Our friend Alex Absalom of Dandelion Resourcing, along with his co-author Bobby Harrington, has written a tremendous new book — Discipleship that Fits — that helps church leaders create a discipleship model that works for your church, your people, and today’s world. They do this by doing a deeper dive into the five different contexts where God disciples us and calls us to disciple others.
Today, we’re wrapping up this series by examining the most unique context of all — the Divine Context.
According to Alex and Bobby, the Divine Context represents God’s direct interactions with us, His people, at a one-on-one level. In the Divine Context, we’re not focused on building our relationships with others, but rather on being alone with our Creator and Redeemer as He interacts with us in our inner world. In this context, we’re face to face with our true selves, as reflected in the infinitely loving eyes of our heavenly Father. If there were no ‘masks’ in our interactions in the Transparent Context, then in the Divine Context absolutely nothing is hidden at all. In the Divine Context, we are alone with God and, through the Holy Spirit, we learn about our identity and destiny and are deeply immersed in the truth.
And this Divine Context interaction helps equip us to better connect and engage with each other in each of the other four contexts.
Jesus Himself said he could only do what He saw the Father doing — which meant He had to find time to be alone with the Father to learn what God was doing in the world (John 5). He frequently got away by Himself to pray (Mark 1) and to seek God’s guidance before making major ministry decisions like calling His 12 disciples from among his followers (Luke 6).
The Divine Context is modeled for us throughout the Bible in the times people related to God and how God spoke to them in turn — Adam and Eve, Noah, Abraham, Jonah, Daniel, and Paul all heard directly from God in the times they sought His presence in the Divine Context. They received key insights into their identities, their destinies, and God’s truth as it related to their lives and experiences. And those same insights are available to us when we enter into the Divine Context with God today.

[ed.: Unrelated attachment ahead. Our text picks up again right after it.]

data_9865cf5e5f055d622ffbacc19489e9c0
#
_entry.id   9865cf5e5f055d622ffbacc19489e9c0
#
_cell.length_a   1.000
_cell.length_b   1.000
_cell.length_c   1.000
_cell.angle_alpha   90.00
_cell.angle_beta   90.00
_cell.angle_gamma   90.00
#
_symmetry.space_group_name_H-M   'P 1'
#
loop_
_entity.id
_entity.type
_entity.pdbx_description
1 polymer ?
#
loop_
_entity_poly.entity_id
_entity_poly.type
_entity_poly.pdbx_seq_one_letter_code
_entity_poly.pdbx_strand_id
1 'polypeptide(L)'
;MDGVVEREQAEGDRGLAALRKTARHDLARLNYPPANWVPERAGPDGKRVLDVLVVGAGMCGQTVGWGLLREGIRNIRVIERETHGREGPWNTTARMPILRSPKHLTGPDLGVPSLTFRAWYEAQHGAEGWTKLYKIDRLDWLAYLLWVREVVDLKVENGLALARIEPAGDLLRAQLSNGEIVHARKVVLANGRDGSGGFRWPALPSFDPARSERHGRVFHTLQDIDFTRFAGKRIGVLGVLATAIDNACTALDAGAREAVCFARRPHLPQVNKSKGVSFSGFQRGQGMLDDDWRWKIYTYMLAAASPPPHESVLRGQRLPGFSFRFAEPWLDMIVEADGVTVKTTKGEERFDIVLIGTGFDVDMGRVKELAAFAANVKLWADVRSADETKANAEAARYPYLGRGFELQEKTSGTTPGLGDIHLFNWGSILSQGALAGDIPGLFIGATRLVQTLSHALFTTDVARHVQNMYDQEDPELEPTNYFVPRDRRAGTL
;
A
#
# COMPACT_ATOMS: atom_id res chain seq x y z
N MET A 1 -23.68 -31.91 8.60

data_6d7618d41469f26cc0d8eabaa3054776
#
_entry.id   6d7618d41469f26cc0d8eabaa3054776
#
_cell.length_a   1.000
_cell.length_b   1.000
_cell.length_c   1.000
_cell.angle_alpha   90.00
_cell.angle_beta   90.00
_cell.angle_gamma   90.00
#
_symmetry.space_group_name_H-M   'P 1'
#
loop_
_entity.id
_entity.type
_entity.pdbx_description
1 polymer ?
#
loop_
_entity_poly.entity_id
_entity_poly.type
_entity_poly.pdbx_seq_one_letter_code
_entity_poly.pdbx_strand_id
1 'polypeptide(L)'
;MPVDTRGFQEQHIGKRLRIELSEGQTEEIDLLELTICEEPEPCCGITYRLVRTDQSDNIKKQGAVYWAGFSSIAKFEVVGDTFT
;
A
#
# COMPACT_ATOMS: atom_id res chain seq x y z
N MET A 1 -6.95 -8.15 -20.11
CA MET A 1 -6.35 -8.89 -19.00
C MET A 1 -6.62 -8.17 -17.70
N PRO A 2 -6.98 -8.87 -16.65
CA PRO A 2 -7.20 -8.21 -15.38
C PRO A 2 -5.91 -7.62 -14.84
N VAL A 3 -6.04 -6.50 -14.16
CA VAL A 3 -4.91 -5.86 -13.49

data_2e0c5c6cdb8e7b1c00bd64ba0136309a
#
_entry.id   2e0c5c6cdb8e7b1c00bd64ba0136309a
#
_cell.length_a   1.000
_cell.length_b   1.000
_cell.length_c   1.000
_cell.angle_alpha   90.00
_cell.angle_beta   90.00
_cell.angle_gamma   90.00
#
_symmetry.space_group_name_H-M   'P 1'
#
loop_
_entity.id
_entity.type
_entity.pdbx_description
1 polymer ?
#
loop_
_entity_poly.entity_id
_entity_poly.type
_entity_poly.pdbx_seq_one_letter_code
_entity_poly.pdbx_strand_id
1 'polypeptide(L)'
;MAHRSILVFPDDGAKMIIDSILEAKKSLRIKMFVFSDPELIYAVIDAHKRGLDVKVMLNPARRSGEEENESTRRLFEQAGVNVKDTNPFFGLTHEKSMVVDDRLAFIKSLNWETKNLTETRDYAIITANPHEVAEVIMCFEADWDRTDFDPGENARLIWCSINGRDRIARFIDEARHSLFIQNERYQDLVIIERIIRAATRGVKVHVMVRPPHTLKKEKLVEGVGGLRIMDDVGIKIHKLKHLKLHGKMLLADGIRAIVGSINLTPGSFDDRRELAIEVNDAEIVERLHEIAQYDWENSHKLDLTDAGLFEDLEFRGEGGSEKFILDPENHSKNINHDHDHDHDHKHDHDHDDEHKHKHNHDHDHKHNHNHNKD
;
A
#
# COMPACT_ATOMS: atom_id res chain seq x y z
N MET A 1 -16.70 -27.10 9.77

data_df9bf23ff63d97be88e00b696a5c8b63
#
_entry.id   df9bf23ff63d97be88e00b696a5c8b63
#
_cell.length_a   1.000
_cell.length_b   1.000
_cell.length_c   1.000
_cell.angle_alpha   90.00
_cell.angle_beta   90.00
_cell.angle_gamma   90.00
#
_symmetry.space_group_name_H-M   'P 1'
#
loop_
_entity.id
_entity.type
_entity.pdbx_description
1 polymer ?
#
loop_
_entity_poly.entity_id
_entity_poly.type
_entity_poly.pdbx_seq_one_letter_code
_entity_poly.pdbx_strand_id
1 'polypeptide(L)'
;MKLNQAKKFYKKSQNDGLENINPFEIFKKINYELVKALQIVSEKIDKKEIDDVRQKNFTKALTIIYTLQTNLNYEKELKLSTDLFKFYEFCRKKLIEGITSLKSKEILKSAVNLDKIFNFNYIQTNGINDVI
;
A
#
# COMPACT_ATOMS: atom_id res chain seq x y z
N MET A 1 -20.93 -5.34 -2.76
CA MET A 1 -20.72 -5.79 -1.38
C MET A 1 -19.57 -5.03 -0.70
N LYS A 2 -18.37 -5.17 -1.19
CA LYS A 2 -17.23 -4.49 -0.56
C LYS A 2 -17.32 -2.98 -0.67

When you’re a church leader, the time you spend in the Divine Context quite literally fuels your ministry efforts in every other context. Make sure you’re cultivating a strong daily devotional habit and practicing spiritual disciplines. Take those you lead with you on regular spiritual retreats where you can engage in the Divine Context, then share what you believe God’s telling you in those moments. Teach your people about these themes in message series. Raise the bar by asking those you lead to be accountable regularly for their spiritual lives and what they’re hearing from God in their times in the Divine Context. Then watch what God will do in and through your people.
To get a copy of Discipleship that Fits for yourself, just click on over to Amazon. Or you can connect with co-author Alex on Twitter. For another look at the five contexts, check out this infographic.
Alex Absalom leads Dandelion Resourcing, which empowers leaders, churches, and denominations to build more effective disciple-making cultures. He is also the leader of missional innovation at Grace Church Long Beach, CA, an avid tea drinker with his wife, and, with their three sons, a huge fan of Liverpool FC. You can connect with Alex on Twitter at @alexabsalom.